To develop conceptual thinking skills. To communicate ideas visually and verbally. To explore illustration and photography styles. To apply design principles to real-world visual communication problems as it relates to motion design.
To utilize the Adobe Creative Suite as layout and production tools.
Your design must communicate a visual narrative and show an understanding of unity, emphasis, balance, rhythm, and color theory.
- 16:9 widescreen aspect ratio HD 720 (1280x720 pixels)
- 60 sec in length (max)
- include the copy "Available at Champaign Public Library" and your name
(download final frame art )
- must include live video footage (try searching for stock footage
or CC-licensed videos)
- must have music/sound (see www.creativecommons.org, free sounds or try this search)
Note: Only legally downloaded videos/music/sound may be used (try YouTube's Audio Library or Parkland's stock library). High resolution stock photos and illustrations are available from Photospin. Contact your instructor for more information.
1. Research for inspiration: Research movie trailers as well as book trailers on the Internet. Look specifically for creative concepts, clean typography and interesting animation. Publish links on your personal Process Page for discussion. Be sure to caption each link and cite the source.
2. Develop the storyboard: In your sketchbook begin to conceptualize storyboards for this project (see examples). Make at least 10 sketches of all possible directions you might take. Draw exactly how you intend to layout key frames of your animation. Edit your concepts down to your best three ideas and redraw them using a felt tip pen. Scan and publish your storyboards on your personal Process Page for critique. Be prepared to discuss how your design communicates a visual narrative.
4. Keyframe execution: Based on the critique of the above, create prototype "mock-ups" in Photoshop, Illustrator or InDesign which will show exactly how select key frames in your animation will look. Generate web-ready JPEGs of your keyframes and publish them on your personal Process Page for critique (see examples). Download sound and/or music that might enhance your animation. Be prepared to talk about what design principles are utilized in your design.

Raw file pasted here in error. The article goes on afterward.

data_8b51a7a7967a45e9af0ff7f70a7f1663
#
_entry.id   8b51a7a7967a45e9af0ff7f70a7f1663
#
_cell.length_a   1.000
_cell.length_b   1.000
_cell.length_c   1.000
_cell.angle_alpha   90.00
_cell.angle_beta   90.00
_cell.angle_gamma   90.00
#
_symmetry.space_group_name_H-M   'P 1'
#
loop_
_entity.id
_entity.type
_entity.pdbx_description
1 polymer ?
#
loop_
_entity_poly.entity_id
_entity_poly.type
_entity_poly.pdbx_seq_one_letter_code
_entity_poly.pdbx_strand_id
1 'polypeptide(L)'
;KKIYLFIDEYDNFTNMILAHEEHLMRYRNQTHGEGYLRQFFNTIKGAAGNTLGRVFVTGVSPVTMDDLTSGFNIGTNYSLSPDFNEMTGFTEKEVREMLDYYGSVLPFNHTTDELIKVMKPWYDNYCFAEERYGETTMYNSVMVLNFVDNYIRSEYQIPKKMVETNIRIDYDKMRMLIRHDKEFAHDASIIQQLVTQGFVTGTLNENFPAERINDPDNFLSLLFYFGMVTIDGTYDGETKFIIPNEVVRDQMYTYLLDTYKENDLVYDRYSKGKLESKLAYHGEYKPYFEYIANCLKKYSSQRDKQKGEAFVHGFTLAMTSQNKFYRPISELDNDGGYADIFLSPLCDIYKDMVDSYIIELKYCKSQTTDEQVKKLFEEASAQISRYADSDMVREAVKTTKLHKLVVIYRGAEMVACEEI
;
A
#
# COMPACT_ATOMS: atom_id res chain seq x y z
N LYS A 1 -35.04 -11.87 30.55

5. Final critique: Based on the critique of the above, revise your design (if needed), then animate your art in After Effects using your preferred soundtrack. Render and publish your finished video on YouTube (see rendering instructions) and make a link from your personal Process Page for critique. Prepare a presentation to "sell" your design to the client during final critique. Be prepared to justify your design decisions and talk about how your solution fulfills the marketing objectives outlined in your brief.
6. Grading: Based on the critique of the above, revise your project as needed. (duplicate your files to create new versions, do not delete older versions). Review your personal Process Page and make sure you have an accurate record of your process. You will not receive credit for this project if any of the above elements are missing.
7. Portfolio presentation: If you are happy with the results of this project, consider including it in your portfolio. If necessary, continue to make refinements until you are 100% satisfied with the project. Be sure to save all your files for future editing.
8. Extra credit: Submit your project into the annual student show by printing an art gallery quality proof of your project and mounting it on foam board. Submit your entry into this OneDrive dropbox. Also submit the entry using the online entry form at gds.parkland.edu/show. Your project may win a cash prize and be published in a showcase of student work on Parkland's website.